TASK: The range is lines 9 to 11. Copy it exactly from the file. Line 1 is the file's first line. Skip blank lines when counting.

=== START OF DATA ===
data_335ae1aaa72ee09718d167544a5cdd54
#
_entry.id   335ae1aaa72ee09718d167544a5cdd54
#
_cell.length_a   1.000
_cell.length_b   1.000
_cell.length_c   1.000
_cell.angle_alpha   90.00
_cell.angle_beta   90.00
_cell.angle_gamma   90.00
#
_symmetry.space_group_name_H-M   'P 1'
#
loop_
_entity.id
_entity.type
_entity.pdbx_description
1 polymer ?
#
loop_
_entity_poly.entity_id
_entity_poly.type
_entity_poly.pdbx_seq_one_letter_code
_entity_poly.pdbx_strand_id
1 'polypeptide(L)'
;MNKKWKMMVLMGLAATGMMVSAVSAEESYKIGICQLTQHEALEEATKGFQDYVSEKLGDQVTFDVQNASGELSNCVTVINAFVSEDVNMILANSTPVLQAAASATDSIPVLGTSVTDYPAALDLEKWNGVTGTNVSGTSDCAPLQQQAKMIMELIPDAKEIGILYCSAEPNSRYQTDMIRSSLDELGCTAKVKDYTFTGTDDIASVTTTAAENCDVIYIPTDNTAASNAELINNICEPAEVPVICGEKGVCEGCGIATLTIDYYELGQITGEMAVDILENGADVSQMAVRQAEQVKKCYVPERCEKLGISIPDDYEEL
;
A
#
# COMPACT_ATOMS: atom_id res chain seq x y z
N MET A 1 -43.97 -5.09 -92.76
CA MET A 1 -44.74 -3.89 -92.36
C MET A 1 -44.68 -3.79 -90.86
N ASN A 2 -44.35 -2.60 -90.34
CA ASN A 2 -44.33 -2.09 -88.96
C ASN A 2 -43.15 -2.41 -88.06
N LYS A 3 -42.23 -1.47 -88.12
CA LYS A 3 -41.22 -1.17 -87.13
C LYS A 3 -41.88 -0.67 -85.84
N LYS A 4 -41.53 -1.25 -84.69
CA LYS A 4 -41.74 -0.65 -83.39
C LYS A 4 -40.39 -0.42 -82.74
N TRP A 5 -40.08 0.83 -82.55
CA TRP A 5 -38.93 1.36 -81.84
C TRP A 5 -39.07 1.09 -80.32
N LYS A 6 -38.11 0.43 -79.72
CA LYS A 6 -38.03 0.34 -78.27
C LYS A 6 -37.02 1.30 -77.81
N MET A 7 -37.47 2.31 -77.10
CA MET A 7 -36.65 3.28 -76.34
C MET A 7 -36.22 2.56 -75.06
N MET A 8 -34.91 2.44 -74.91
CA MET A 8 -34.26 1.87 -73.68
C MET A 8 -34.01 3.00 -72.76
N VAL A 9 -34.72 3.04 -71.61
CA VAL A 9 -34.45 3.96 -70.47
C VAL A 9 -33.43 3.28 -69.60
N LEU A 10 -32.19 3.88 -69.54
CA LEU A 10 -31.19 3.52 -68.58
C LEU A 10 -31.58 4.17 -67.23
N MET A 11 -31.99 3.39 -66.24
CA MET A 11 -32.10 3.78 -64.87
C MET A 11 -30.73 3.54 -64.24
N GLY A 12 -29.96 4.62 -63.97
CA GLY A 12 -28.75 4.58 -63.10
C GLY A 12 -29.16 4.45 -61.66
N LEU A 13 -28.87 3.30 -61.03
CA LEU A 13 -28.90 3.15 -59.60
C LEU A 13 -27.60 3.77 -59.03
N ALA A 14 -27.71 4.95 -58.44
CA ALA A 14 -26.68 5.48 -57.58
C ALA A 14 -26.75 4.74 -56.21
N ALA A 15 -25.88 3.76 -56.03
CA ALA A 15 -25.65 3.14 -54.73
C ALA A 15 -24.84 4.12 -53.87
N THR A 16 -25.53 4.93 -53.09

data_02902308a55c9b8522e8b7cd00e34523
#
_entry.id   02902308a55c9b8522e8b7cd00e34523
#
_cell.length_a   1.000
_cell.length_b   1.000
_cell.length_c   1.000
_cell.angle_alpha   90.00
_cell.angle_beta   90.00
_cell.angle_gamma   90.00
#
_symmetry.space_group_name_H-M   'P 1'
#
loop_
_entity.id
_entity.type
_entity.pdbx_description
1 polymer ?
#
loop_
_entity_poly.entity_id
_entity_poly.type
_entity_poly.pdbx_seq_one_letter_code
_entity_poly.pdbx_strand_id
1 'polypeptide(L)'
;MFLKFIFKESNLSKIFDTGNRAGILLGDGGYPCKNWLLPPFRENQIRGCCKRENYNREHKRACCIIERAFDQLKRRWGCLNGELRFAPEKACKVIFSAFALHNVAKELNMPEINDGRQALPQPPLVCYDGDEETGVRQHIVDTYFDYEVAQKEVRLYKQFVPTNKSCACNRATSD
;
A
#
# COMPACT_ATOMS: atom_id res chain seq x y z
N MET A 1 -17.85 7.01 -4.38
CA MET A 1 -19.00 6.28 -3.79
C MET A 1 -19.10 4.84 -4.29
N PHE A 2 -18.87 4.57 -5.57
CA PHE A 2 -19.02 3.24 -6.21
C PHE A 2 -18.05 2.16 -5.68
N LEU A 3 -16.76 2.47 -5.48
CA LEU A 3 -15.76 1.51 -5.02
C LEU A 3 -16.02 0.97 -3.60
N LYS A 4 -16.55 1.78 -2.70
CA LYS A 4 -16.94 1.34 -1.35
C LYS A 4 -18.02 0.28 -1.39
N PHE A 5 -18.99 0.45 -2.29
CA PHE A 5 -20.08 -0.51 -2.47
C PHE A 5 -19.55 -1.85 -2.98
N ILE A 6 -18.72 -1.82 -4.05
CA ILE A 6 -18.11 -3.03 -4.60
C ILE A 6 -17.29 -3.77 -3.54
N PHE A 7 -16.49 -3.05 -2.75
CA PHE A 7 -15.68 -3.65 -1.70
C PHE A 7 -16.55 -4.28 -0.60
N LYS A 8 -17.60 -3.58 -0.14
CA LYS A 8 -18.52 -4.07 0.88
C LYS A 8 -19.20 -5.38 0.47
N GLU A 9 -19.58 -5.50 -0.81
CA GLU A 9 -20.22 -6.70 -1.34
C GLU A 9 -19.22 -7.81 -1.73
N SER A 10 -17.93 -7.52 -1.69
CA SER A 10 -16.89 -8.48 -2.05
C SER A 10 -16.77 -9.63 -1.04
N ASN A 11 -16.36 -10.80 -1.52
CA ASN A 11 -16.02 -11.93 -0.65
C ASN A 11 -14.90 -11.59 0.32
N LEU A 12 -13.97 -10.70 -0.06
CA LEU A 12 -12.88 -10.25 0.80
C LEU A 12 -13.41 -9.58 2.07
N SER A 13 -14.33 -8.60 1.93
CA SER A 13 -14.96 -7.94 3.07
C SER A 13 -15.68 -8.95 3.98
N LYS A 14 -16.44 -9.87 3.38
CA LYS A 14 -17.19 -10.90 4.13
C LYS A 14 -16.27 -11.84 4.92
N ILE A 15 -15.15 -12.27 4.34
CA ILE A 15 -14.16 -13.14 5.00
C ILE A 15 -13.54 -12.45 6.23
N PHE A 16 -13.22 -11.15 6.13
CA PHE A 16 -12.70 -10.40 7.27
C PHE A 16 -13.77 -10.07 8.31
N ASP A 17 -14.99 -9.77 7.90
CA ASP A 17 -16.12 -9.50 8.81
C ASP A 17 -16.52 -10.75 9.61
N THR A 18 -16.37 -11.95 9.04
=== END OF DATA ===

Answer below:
_cell.angle_beta   90.00
_cell.angle_gamma   90.00
#